"If this does happen, we've [Big East] got to be proactive, we've got to be ready for Central Florida, we've got to be ready to get two other programs into this equation."

"I don't think Syracuse would budge out of the Big East," Pitino said. "I think they're one team that would not. Maybe Pittsburgh would. I know the basketball people don't want that to happen. I think if they're going to expand, they're probably going to make a run at Notre Dame or Missouri."

The teams most prominently mentioned for Big Ten expansion are Syracuse, Rutgers, Connecticut, Pittsburgh, Notre Dame and Missouri.

 In reaction to the ACC raid five years ago, the Big East added a "loyalty clause" to its bylaws. Departing schools are required to pay $5 million and give 27 months notice.

The 27-month notice makes sense for both parties. Conferences couldn't set up new schedules in all sports for a two- or three-year period anyway.

The $5 million isn't enough to keep any school from staying. While it could be a daunting amount, the money could conceivably paid by the inviting conference or paid by the departing schools in increments over a period of years. I was told a while ago that the $5 million is meant more to stock league coffers -- a wise move.

 Please refer to Texas A&M athletic director Bill Byrne when talking about the vagaries of expansion. His school had an offer on the table about 17 years ago to join the Pac-10 along with Texas. The two schools eventually joined in the merger to create the Big 12.

Now with expansion talks heating up again, Byrne wants no part of the Pac-10. Check out these comments to the Omaha World-Herald.

"The loudest rumors I've heard about us," Byrne told the paper, "is that the Pacific-10 Conference would be the place that would have the most interest in us."

Byrne then described a recent NCAA tournament road trip to Spokane, Wash. by the women's basketball team. The team played on a Monday night, lost, and got back to College Station Tuesday morning at 6:30.

"And we had athletes go to class at 8 o'clock," Byrne told the World-Herald.

"It would be madness sending teams across the United States on a regular basis like that if we're really concerned about what's best for the student-athlete ...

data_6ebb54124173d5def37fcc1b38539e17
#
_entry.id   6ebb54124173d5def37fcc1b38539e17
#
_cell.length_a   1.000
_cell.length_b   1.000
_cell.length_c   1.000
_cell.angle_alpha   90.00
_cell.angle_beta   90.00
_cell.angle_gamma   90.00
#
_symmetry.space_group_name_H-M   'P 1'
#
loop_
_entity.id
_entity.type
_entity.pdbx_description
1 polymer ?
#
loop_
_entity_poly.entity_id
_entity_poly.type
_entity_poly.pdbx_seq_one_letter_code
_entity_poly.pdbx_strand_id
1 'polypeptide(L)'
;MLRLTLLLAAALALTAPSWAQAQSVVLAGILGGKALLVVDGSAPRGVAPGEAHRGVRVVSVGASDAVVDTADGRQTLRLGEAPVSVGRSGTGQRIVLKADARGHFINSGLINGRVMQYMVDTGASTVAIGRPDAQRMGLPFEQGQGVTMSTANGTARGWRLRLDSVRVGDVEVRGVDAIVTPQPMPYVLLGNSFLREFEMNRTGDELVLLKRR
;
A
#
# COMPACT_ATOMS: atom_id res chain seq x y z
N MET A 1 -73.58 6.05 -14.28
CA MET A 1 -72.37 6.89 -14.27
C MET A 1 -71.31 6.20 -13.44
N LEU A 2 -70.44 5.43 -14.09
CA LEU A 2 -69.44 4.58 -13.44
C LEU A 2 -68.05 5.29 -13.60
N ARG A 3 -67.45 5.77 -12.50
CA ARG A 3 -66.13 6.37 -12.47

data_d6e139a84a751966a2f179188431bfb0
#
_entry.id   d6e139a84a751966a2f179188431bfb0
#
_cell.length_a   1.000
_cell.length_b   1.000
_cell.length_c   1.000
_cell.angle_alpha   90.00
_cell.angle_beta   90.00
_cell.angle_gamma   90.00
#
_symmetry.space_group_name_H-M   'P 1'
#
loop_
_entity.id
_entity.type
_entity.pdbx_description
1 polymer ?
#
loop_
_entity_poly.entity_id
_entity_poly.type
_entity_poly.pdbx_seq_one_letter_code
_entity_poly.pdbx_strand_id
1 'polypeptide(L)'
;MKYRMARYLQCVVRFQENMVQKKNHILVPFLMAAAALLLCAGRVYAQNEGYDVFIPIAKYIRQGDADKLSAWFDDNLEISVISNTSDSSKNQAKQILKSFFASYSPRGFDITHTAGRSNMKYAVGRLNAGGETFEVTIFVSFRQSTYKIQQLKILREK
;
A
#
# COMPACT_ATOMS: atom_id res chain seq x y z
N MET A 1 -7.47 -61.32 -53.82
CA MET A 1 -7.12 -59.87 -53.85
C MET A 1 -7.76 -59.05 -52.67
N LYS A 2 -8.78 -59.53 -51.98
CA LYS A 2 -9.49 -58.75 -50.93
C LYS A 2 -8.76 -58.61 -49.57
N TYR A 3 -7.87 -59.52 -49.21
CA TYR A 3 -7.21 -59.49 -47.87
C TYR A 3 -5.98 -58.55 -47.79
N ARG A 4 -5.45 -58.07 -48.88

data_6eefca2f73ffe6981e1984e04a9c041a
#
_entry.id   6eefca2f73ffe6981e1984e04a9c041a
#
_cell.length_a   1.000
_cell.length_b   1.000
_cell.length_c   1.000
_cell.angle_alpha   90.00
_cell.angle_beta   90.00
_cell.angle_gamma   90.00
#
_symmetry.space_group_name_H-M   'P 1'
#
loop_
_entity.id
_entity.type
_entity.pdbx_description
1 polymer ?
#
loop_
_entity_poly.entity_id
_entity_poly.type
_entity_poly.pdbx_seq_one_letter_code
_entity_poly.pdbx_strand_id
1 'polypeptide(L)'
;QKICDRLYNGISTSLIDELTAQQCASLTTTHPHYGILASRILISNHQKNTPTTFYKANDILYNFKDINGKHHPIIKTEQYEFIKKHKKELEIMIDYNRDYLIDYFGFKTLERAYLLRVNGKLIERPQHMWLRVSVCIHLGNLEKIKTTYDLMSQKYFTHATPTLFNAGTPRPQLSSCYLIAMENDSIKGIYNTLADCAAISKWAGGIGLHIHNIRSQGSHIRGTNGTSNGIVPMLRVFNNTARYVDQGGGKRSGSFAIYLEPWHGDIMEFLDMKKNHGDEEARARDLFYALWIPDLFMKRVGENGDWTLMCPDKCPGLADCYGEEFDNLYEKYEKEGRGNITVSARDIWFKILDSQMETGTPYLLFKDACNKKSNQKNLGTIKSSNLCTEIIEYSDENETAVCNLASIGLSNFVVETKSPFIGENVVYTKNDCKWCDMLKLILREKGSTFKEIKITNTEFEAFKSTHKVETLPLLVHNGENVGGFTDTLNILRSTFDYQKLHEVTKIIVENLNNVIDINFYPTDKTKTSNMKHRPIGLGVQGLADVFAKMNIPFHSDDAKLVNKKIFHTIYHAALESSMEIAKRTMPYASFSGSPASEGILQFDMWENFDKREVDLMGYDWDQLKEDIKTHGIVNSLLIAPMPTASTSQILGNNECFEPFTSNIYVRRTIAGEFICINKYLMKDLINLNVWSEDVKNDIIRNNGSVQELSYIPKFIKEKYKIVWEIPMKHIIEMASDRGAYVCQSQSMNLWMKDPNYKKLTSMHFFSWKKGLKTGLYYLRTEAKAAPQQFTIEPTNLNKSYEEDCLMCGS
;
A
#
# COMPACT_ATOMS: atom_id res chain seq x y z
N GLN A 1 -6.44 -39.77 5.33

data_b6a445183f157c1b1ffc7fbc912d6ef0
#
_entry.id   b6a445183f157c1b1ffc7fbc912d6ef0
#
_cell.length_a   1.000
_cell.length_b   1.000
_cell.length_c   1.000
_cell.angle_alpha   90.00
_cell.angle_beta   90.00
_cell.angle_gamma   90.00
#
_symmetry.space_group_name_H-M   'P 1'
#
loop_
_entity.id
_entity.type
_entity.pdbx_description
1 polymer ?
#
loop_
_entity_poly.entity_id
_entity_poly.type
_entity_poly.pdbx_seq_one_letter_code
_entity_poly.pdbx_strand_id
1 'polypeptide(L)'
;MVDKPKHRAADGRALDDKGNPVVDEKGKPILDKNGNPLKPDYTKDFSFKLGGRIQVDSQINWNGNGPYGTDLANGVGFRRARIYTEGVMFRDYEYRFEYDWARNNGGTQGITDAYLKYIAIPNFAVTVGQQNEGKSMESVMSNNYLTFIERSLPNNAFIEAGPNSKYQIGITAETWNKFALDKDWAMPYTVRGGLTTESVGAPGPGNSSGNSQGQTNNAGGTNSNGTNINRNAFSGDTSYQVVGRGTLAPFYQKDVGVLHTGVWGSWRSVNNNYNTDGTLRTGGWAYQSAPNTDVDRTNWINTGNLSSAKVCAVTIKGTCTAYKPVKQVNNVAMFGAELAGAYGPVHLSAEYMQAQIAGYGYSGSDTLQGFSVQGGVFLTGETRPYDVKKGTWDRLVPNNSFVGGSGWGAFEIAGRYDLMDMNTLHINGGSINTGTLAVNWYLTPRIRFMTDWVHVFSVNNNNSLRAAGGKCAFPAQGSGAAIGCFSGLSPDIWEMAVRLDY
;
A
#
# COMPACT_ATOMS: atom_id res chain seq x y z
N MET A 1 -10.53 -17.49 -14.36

"It's not a good experience to have a six-hour flight. It's hard enough going to Ames and Boulder. To add another thousand miles to a trip makes no sense to me."

  Former Syracuse athletic director Jake Crouthamel predicted the breakup of the Big East in an interview with the New York Times. Crouthamel went on to say Syracuse would be in a different conference in five years, and predicted "utter turmoil" in college sports.

"I've been thinking about this for quite a while," Crouthamel told the Times. "I don't see a whole lot of alternatives for anyone. You only control what your conference has. You don't control what the Big Ten or the Pac-10 or the SEC does. What do you do? I don't know what you do."

Crouthamel helped form the Big East as 'Cuse AD from 1978-2005.

  Finally, absorb these comments from Kansas' powerful AD Lew Perkins who spoke to the Topeka Capital-Journal last week: "At some time, the six major conferences are going to have their own quasi-NCAA. They're going to do their own thing. "It's gonna happen. I hear a lot of college presidents talking about those kinds of things."

And you thought expansion was contentious?

Anyone in need of a credential from all the BCS title games? Dennis Dodd has them. In three decades in the business, he's covered everything from the Olympics to Stanley Cup to conference realignment. Just get him on campus in a press box in the fall. His heart lies with college football.